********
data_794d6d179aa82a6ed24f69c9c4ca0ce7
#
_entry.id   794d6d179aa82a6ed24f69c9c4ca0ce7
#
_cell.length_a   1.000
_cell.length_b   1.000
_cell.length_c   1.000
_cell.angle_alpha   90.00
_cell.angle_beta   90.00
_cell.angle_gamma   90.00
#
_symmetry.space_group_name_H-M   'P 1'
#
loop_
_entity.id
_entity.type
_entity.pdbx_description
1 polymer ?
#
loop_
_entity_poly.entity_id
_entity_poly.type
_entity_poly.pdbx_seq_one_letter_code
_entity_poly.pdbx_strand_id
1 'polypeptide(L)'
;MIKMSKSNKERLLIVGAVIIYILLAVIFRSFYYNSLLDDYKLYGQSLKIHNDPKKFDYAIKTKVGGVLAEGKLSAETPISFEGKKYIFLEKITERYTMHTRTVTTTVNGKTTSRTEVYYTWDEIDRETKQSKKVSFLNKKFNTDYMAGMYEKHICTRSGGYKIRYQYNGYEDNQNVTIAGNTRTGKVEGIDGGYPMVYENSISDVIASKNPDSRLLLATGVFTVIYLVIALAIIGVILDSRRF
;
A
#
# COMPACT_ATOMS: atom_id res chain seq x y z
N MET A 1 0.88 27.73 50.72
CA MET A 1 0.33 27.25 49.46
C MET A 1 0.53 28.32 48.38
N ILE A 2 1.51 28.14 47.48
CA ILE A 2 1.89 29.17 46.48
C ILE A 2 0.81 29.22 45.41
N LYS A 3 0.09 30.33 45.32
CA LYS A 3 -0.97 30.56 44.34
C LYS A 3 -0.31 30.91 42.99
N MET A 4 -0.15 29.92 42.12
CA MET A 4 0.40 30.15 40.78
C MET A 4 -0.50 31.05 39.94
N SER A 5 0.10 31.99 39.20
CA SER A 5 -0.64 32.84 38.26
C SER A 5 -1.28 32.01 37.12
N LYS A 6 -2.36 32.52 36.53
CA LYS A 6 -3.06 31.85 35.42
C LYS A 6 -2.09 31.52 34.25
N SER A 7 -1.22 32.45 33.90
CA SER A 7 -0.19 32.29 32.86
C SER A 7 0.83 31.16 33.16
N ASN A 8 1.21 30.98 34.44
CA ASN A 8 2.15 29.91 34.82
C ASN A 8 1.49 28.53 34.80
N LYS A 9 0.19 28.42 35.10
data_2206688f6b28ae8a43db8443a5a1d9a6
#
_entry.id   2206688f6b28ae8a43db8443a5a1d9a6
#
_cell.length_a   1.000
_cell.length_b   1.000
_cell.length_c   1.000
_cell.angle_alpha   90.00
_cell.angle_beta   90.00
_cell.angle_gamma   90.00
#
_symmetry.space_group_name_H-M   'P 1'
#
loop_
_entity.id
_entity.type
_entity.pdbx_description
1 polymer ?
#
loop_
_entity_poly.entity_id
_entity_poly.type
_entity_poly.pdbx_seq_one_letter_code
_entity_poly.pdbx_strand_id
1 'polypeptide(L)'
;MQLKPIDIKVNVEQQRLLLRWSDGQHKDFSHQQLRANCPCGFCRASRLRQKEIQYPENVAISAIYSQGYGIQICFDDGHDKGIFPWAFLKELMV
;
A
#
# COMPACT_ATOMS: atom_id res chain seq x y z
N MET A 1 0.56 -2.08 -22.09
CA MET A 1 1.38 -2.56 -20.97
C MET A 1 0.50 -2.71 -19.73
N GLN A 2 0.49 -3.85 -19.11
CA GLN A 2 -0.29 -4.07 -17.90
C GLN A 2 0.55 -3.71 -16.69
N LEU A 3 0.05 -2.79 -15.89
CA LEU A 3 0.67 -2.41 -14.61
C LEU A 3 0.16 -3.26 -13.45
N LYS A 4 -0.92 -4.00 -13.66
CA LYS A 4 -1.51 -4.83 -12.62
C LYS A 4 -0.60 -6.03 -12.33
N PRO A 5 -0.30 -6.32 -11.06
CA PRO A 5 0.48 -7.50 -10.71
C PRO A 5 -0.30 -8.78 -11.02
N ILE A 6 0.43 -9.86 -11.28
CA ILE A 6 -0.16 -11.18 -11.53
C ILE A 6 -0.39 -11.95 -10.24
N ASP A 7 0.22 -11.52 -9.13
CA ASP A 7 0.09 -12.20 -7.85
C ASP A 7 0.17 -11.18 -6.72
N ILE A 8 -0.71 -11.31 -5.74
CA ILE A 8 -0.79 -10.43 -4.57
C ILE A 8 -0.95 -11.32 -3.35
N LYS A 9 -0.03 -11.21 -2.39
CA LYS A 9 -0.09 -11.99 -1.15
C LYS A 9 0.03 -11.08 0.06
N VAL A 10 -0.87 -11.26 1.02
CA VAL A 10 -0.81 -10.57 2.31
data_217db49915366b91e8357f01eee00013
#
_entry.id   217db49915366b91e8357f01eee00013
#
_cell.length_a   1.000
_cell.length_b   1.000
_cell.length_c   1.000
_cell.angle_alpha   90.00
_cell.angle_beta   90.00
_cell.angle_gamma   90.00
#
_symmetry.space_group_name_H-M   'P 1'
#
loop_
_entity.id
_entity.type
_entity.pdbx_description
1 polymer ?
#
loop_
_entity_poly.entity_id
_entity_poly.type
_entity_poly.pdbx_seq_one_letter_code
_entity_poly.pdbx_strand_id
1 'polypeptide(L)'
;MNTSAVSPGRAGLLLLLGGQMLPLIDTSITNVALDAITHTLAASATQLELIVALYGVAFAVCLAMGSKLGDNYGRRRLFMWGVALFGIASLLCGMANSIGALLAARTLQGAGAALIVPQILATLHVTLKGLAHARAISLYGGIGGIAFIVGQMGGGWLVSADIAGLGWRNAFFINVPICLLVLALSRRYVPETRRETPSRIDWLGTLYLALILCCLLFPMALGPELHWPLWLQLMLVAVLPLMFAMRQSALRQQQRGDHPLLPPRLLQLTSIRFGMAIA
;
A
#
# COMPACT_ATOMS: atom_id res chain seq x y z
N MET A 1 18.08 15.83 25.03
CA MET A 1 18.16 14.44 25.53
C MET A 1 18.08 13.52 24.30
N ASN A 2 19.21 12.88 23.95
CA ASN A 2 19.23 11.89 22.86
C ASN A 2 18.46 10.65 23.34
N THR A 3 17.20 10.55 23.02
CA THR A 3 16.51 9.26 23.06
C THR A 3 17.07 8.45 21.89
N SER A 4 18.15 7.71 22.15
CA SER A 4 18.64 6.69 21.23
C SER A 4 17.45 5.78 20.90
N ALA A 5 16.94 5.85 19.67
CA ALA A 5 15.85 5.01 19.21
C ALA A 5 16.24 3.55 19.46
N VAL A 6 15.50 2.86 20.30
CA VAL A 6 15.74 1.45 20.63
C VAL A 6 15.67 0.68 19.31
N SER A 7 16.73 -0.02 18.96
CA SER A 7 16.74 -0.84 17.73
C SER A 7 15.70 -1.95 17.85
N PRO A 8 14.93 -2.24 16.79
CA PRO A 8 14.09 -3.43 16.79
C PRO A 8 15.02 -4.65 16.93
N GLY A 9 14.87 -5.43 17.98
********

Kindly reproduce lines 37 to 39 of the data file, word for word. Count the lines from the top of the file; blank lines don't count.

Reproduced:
N LYS A 3 0.09 30.33 45.32
CA LYS A 3 -0.97 30.56 44.34
C LYS A 3 -0.31 30.91 42.99